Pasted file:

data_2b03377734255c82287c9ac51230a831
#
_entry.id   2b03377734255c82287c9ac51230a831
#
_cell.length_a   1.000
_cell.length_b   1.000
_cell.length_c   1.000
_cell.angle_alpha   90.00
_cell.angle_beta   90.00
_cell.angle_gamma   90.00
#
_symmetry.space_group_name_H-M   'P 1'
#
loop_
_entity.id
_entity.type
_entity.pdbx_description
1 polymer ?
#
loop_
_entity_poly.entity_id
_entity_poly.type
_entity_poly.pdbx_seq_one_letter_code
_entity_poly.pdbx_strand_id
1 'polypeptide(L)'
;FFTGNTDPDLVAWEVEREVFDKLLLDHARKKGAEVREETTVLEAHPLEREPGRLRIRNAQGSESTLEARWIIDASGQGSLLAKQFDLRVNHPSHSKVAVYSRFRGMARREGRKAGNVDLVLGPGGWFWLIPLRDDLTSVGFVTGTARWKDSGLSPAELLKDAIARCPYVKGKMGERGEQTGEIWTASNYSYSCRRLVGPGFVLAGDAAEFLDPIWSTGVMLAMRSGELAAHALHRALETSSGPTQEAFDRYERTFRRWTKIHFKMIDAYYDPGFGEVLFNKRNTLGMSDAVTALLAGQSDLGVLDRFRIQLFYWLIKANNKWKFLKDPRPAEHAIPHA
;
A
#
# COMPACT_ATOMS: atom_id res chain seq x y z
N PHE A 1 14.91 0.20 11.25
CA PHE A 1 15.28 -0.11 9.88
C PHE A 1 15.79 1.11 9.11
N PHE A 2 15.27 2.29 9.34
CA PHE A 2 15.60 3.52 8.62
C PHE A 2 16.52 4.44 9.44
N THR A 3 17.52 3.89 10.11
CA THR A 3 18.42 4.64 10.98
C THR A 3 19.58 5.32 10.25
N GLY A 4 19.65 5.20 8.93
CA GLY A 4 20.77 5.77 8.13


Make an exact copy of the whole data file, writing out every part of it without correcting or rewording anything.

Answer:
data_2b03377734255c82287c9ac51230a831
#
_entry.id   2b03377734255c82287c9ac51230a831
#
_cell.length_a   1.000
_cell.length_b   1.000
_cell.length_c   1.000
_cell.angle_alpha   90.00
_cell.angle_beta   90.00
_cell.angle_gamma   90.00
#
_symmetry.space_group_name_H-M   'P 1'
#
loop_
_entity.id
_entity.type
_entity.pdbx_description
1 polymer ?
#
loop_
_entity_poly.entity_id
_entity_poly.type
_entity_poly.pdbx_seq_one_letter_code
_entity_poly.pdbx_strand_id
1 'polypeptide(L)'
;FFTGNTDPDLVAWEVEREVFDKLLLDHARKKGAEVREETTVLEAHPLEREPGRLRIRNAQGSESTLEARWIIDASGQGSLLAKQFDLRVNHPSHSKVAVYSRFRGMARREGRKAGNVDLVLGPGGWFWLIPLRDDLTSVGFVTGTARWKDSGLSPAELLKDAIARCPYVKGKMGERGEQTGEIWTASNYSYSCRRLVGPGFVLAGDAAEFLDPIWSTGVMLAMRSGELAAHALHRALETSSGPTQEAFDRYERTFRRWTKIHFKMIDAYYDPGFGEVLFNKRNTLGMSDAVTALLAGQSDLGVLDRFRIQLFYWLIKANNKWKFLKDPRPAEHAIPHA
;
A
#
# COMPACT_ATOMS: atom_id res chain seq x y z
N PHE A 1 14.91 0.20 11.25
CA PHE A 1 15.28 -0.11 9.88
C PHE A 1 15.79 1.11 9.11
N PHE A 2 15.27 2.29 9.34
CA PHE A 2 15.60 3.52 8.62
C PHE A 2 16.52 4.44 9.44
N THR A 3 17.52 3.89 10.11
CA THR A 3 18.42 4.64 10.98
C THR A 3 19.58 5.32 10.25
N GLY A 4 19.65 5.20 8.93
CA GLY A 4 20.77 5.77 8.13